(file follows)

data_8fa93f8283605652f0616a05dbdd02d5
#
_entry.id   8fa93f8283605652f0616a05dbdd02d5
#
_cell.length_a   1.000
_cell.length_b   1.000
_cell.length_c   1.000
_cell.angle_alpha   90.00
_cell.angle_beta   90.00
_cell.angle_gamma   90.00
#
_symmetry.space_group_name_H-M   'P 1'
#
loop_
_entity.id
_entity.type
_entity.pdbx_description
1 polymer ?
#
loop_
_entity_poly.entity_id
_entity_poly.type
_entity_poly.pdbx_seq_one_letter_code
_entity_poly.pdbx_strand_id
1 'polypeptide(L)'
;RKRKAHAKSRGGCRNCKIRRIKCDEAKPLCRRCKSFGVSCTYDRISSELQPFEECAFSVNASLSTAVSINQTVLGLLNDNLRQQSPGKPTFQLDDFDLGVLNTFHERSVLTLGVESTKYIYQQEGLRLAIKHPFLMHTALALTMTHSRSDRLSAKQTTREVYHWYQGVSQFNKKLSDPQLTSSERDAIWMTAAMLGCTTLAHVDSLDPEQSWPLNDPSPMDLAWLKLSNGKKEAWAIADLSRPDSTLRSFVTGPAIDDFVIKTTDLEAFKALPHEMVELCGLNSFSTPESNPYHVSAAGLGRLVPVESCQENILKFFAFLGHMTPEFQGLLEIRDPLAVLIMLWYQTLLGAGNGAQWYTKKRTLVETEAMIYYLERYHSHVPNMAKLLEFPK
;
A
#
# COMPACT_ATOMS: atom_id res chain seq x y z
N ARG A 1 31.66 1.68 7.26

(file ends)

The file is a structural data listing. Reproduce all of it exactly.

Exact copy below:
data_8fa93f8283605652f0616a05dbdd02d5
#
_entry.id   8fa93f8283605652f0616a05dbdd02d5
#
_cell.length_a   1.000
_cell.length_b   1.000
_cell.length_c   1.000
_cell.angle_alpha   90.00
_cell.angle_beta   90.00
_cell.angle_gamma   90.00
#
_symmetry.space_group_name_H-M   'P 1'
#
loop_
_entity.id
_entity.type
_entity.pdbx_description
1 polymer ?
#
loop_
_entity_poly.entity_id
_entity_poly.type
_entity_poly.pdbx_seq_one_letter_code
_entity_poly.pdbx_strand_id
1 'polypeptide(L)'
;RKRKAHAKSRGGCRNCKIRRIKCDEAKPLCRRCKSFGVSCTYDRISSELQPFEECAFSVNASLSTAVSINQTVLGLLNDNLRQQSPGKPTFQLDDFDLGVLNTFHERSVLTLGVESTKYIYQQEGLRLAIKHPFLMHTALALTMTHSRSDRLSAKQTTREVYHWYQGVSQFNKKLSDPQLTSSERDAIWMTAAMLGCTTLAHVDSLDPEQSWPLNDPSPMDLAWLKLSNGKKEAWAIADLSRPDSTLRSFVTGPAIDDFVIKTTDLEAFKALPHEMVELCGLNSFSTPESNPYHVSAAGLGRLVPVESCQENILKFFAFLGHMTPEFQGLLEIRDPLAVLIMLWYQTLLGAGNGAQWYTKKRTLVETEAMIYYLERYHSHVPNMAKLLEFPK
;
A
#
# COMPACT_ATOMS: atom_id res chain seq x y z
N ARG A 1 31.66 1.68 7.26